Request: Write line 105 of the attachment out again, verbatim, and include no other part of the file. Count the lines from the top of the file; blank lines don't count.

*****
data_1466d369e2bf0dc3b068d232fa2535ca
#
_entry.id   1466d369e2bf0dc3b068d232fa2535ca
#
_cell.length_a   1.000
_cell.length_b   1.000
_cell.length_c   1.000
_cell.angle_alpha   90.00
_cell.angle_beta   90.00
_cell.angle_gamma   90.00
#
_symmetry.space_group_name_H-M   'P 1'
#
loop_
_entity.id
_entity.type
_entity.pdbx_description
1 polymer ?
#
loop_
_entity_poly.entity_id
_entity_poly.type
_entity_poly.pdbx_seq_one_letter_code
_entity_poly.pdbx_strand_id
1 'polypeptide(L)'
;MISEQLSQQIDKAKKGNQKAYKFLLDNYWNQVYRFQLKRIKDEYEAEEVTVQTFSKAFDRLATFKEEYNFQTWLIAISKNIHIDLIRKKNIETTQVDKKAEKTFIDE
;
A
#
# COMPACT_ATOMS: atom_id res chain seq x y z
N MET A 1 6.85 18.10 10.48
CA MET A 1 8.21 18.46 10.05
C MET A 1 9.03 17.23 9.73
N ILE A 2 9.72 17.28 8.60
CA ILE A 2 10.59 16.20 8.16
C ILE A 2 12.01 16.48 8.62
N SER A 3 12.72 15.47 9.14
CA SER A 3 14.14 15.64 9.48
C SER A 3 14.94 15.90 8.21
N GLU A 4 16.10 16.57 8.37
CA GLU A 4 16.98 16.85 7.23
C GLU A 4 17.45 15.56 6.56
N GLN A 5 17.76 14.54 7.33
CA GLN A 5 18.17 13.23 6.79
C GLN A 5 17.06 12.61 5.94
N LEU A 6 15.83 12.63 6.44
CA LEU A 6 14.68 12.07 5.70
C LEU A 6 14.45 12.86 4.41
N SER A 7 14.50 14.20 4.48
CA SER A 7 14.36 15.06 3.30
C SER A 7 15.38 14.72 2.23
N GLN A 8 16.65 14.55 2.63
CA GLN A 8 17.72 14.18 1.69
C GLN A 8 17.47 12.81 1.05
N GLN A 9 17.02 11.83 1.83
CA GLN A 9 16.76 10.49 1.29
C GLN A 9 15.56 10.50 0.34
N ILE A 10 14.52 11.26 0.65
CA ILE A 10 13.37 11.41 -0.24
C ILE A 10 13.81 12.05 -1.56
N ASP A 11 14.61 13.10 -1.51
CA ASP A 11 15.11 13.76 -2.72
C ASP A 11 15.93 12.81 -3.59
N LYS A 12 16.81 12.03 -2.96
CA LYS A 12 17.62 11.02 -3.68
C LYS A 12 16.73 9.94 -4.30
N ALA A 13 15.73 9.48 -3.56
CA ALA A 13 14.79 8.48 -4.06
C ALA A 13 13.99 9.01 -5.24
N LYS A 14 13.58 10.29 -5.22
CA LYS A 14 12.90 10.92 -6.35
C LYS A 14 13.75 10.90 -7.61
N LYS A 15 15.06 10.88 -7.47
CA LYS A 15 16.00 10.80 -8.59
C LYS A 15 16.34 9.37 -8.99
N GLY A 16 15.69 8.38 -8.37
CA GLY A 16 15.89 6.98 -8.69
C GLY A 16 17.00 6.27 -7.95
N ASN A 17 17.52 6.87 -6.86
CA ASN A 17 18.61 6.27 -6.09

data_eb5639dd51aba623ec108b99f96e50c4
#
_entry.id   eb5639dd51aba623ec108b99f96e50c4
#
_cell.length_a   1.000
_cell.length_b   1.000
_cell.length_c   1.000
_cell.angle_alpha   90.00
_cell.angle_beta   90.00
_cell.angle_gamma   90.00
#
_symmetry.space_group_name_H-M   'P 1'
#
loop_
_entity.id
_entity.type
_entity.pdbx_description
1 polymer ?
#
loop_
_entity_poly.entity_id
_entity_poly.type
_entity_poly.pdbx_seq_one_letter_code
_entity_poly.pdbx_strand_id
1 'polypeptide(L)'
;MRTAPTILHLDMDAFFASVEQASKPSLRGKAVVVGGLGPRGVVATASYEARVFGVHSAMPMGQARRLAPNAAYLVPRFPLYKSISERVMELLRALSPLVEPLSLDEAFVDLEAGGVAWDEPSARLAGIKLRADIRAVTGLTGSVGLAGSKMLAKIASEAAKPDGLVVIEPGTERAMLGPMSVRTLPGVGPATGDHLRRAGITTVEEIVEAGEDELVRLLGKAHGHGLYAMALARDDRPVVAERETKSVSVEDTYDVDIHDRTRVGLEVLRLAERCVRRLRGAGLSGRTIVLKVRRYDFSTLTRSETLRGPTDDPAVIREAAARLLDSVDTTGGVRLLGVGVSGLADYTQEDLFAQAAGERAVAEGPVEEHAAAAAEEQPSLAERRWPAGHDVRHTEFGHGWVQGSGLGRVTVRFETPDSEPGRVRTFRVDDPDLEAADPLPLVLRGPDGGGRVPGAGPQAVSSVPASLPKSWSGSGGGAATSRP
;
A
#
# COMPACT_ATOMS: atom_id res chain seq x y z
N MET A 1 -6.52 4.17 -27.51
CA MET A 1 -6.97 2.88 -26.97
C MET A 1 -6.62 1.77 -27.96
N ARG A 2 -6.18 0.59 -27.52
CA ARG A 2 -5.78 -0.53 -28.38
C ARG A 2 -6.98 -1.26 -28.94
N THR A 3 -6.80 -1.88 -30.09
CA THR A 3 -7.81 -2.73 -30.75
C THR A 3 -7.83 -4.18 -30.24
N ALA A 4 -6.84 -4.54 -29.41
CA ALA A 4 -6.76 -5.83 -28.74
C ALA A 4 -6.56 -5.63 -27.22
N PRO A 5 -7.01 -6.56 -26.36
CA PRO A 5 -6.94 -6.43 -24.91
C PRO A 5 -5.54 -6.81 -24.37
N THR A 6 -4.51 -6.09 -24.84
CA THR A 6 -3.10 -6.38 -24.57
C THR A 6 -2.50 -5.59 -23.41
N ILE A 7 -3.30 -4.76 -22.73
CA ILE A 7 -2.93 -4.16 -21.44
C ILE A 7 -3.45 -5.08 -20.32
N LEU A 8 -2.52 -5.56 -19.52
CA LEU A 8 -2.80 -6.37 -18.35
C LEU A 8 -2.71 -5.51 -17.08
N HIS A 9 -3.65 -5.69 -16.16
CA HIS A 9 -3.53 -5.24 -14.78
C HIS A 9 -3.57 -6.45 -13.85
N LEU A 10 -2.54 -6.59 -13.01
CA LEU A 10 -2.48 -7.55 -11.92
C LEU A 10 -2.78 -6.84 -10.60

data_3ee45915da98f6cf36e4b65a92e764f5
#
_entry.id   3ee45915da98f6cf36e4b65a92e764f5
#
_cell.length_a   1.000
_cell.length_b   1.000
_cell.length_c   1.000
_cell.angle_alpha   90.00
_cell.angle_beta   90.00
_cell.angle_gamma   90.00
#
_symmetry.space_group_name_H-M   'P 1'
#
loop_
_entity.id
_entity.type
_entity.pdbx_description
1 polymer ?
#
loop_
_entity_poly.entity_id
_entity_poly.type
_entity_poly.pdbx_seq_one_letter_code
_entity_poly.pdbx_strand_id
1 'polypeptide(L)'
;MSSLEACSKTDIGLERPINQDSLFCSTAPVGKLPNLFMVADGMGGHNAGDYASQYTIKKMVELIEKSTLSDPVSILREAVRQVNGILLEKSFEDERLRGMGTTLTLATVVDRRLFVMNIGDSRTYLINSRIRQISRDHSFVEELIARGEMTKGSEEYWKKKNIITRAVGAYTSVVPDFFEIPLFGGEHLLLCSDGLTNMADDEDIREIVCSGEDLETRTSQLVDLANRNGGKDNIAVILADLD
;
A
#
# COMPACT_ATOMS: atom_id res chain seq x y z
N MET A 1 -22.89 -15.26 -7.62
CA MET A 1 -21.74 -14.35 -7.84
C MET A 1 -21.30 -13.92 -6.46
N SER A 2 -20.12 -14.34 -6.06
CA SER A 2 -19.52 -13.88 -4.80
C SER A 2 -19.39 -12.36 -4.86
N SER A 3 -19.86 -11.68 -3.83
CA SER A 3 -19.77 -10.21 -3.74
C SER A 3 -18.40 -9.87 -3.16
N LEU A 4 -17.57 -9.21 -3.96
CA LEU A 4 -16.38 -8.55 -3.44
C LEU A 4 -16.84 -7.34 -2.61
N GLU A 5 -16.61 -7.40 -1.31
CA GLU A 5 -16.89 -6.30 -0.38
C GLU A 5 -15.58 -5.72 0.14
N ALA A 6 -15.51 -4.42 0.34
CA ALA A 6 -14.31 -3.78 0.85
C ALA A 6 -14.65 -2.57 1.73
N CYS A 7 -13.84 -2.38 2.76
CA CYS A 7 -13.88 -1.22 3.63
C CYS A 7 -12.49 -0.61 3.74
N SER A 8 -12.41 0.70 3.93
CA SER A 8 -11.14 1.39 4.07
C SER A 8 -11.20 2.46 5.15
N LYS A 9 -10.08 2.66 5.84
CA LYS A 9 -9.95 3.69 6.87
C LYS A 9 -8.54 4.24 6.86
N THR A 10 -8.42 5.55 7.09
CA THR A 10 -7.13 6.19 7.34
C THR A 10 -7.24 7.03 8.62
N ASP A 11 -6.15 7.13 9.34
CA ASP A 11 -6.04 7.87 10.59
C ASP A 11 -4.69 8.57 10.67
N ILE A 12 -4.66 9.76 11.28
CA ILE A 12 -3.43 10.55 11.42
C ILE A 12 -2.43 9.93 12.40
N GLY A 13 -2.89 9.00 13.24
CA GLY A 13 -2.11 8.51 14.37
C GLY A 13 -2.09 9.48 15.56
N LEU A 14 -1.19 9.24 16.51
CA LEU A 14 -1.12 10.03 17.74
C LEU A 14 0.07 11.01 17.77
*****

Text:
1 'polypeptide(L)'